How Canadian Artist Maxwell Burnstein is Addressing the Irony of Millennial Culture

Are memes art? They can be.

With his new immersive installation, Irreverent Youth, Toronto-based creative Maxwell N. Burnstein is disrupting the hype of ironic Internet art, exploring meme culture and millennial subtexts through an analog practice. Rather than crafting collages with the copy and paste functions of a computer, Burnstein—the artist behind our May 2017 cover with supermodel Jourdan Dunn—uses an X-acto knife to cut 35mm film photographs of real human beings.

The Art Gallery of Ontario commissioned Burnstein to create Irreverent Youth for their 14th annual AGO Massive, Toronto’s favourite contemporary art party. The theme of this year’s event, Illusion, playfully asks guests to question their surroundings, employing them “to look behind the surface and from new angles to discover the facts… or the fiction.” With Irreverent Youth, Burnstein distorts reality by inviting audiences to “become part of the collages as they enter the installation space in the AGO’s Bailee Court,” he says. “Layers that distinguish a collage are broken free from each other and hung separately in space.”

Scroll down for a sneak peek at the exhibit and our interview with the artist.

What appeals to you about the physical process of collage-making? What do you gain from an analog practice that you might miss when you create art with a computer? 

My practice preserves a traditional collage technique in a progressively digital time. There is a tactile experience that can’t be digitally reproduced. It’s the flaws that characterize the craftsmanship of fine art installations like Irreverent Youth at the Art Gallery of Ontario (AGO), which can also capture audience online through digital scanning practices.

How important is illusion in your art? What appeals to you about tricking the human eye?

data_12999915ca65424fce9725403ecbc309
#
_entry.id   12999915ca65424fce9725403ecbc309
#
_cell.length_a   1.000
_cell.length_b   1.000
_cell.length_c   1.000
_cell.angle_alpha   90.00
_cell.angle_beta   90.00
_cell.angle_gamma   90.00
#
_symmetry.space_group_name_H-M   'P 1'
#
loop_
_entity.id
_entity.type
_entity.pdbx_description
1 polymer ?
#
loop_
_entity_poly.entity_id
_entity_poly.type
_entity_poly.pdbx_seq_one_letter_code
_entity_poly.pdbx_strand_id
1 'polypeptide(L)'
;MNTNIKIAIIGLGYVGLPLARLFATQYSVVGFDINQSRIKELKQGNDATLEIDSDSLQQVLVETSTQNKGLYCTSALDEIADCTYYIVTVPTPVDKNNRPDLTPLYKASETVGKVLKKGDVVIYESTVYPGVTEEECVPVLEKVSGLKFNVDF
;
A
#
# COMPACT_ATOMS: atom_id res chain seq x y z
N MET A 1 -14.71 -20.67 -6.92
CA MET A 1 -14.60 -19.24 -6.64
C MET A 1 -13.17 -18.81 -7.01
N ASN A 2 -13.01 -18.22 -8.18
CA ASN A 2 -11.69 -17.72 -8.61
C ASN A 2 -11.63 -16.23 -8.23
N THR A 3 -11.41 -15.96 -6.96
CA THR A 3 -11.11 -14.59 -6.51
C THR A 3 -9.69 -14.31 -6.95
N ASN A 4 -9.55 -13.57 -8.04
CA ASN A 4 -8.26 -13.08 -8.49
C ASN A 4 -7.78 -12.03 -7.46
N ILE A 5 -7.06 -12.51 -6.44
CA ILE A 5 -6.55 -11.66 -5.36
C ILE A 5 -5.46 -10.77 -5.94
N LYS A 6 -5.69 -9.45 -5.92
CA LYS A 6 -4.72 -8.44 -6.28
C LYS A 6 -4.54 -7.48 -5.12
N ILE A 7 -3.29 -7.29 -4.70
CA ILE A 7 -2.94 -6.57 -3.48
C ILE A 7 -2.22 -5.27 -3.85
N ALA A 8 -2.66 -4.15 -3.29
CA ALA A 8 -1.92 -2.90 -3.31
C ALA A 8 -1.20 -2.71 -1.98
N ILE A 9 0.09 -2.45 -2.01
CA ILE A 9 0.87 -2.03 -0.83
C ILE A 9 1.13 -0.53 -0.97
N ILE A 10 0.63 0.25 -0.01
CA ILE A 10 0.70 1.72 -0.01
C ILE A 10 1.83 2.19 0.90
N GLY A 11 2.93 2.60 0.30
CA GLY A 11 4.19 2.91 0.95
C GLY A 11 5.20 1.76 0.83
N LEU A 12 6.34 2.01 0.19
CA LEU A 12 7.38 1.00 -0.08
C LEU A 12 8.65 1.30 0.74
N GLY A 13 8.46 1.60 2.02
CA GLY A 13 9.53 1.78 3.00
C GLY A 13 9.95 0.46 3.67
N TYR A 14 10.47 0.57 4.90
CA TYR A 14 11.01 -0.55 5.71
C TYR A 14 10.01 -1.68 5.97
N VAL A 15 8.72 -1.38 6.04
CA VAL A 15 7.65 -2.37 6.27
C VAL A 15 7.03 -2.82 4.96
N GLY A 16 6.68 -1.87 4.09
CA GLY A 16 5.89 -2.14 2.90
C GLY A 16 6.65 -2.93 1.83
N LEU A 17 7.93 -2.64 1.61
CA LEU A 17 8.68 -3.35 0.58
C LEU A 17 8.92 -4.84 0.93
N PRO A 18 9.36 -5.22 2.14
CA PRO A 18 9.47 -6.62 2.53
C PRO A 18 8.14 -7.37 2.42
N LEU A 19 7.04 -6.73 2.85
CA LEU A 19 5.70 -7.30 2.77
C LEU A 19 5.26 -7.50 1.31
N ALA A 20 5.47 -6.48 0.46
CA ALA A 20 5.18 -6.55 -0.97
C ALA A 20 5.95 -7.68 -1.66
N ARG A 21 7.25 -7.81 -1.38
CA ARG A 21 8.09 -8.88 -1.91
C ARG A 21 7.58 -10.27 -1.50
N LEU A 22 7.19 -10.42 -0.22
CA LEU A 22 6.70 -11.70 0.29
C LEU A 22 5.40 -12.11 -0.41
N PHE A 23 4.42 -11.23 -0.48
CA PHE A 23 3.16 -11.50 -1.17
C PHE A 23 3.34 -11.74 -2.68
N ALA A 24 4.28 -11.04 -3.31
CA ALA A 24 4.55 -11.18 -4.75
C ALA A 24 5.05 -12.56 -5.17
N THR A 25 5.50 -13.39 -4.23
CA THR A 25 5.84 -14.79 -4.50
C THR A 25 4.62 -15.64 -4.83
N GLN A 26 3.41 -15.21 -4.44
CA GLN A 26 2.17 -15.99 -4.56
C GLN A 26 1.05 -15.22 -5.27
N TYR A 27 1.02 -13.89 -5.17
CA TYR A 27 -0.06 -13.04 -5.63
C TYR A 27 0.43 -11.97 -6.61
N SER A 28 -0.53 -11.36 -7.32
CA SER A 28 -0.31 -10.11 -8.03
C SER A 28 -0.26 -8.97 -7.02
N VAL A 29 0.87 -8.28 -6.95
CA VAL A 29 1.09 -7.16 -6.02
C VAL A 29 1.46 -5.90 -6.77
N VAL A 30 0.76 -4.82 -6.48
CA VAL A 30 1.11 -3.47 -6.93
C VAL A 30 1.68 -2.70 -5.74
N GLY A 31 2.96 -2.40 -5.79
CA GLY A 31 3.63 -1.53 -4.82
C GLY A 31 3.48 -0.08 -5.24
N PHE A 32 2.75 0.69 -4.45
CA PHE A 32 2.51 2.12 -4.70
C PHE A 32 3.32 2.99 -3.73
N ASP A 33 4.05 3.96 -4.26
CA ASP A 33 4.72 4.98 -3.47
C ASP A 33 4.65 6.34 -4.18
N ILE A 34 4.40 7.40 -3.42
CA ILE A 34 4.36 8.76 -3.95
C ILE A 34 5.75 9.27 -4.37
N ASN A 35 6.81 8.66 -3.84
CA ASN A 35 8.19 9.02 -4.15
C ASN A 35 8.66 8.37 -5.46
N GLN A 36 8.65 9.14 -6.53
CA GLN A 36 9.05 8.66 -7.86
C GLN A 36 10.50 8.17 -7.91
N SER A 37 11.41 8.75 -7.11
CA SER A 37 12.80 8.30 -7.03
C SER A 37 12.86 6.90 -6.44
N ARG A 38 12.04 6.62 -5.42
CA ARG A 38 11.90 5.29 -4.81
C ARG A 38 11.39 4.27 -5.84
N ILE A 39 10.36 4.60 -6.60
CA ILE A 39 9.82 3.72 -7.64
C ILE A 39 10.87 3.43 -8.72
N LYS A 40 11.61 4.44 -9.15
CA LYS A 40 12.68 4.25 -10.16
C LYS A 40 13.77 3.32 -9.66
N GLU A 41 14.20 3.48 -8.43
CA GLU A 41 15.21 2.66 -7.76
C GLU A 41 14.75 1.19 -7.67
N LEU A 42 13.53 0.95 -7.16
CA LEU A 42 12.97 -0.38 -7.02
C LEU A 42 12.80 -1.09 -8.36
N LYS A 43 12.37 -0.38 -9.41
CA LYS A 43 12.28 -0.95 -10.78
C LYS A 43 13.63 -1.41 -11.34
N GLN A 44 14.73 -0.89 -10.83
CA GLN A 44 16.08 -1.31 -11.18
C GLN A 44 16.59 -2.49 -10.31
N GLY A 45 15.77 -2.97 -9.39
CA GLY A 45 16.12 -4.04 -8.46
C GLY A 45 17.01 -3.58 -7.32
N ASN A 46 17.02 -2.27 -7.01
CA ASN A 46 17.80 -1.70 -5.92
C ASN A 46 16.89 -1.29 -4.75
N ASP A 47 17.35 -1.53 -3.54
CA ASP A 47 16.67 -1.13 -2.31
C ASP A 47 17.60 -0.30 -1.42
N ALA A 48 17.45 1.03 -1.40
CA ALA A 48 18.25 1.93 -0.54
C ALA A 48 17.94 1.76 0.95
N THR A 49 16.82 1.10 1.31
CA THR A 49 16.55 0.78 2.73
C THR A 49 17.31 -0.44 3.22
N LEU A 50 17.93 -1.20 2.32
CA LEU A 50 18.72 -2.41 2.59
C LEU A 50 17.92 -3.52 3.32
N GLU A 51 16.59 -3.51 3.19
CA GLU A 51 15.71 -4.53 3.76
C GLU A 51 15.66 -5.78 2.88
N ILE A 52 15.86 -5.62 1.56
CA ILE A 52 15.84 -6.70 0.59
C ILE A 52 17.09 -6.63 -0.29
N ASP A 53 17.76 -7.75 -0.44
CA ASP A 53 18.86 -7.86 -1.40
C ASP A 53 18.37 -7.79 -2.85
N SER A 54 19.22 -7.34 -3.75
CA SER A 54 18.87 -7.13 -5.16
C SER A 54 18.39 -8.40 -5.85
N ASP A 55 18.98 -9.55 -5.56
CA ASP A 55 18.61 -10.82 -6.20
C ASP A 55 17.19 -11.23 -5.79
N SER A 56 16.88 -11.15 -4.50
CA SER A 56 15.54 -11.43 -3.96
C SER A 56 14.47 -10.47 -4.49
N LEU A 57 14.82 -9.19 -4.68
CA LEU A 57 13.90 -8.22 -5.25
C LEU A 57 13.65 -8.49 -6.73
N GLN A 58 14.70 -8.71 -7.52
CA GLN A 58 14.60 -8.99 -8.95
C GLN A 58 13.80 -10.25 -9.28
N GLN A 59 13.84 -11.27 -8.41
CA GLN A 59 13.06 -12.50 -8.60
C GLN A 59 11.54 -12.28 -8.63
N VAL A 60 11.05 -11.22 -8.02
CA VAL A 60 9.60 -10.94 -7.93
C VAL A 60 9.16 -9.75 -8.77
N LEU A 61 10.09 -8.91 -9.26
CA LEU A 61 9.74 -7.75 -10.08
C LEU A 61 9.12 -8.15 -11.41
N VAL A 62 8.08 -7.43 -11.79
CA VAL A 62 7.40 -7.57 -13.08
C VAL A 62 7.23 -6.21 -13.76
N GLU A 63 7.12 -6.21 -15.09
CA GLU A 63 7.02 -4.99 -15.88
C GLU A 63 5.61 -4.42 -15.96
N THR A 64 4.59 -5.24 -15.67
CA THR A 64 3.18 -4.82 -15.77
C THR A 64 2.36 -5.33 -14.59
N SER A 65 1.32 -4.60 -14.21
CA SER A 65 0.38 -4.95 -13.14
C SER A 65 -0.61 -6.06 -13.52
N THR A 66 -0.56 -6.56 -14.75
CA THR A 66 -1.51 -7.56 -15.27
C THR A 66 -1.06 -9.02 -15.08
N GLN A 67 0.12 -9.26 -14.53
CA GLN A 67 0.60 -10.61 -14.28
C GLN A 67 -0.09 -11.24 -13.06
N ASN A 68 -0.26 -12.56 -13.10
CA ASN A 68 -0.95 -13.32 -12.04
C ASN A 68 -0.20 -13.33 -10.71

Collage can break perceived boundaries by creating physical layers in a photograph with an X-acto knife to trick the gazing eye within the negative (removed) space. A fascination with the social sciences in undergrad provided the theory behind the practice of deconstructing single layer forms or rebuilding several images to trick the viewer’s perception.

Do you think that millennial Internet culture is inherently irreverent?

Meme as a tool for communication has added a layer of irony to culture. As a visual language that instantly reacts to trends, it is quickly produced and spread online. Proliferating the digital spaces it was created for means subject matter is continually appropriating in a way that makes it the joke. Digital practices have led to the rise of Instagram artists like @Siduations, @HeyReilly and @FreddieMade who dominate social networks like Instagram.

Can you explain why you chose to incorporate Corn Flakes, Wonder Bread and Coca Cola into your installation? 

Nostalgia is a value promoted by millennial culture in reaffirming their childhood experiences are relevant. The familiarity of these products can permeate the layers of the collage, transcending their own set of values. Irreverent Youth was produced in collaboration with photographer Christopher Sherman, who captured the millennial sensibility with the selected objects and one hundred subjects documented for the series on 35mm film.

Want to see Irreverent Youth IRL at the AGO? Buy tickets to the April 19 event here.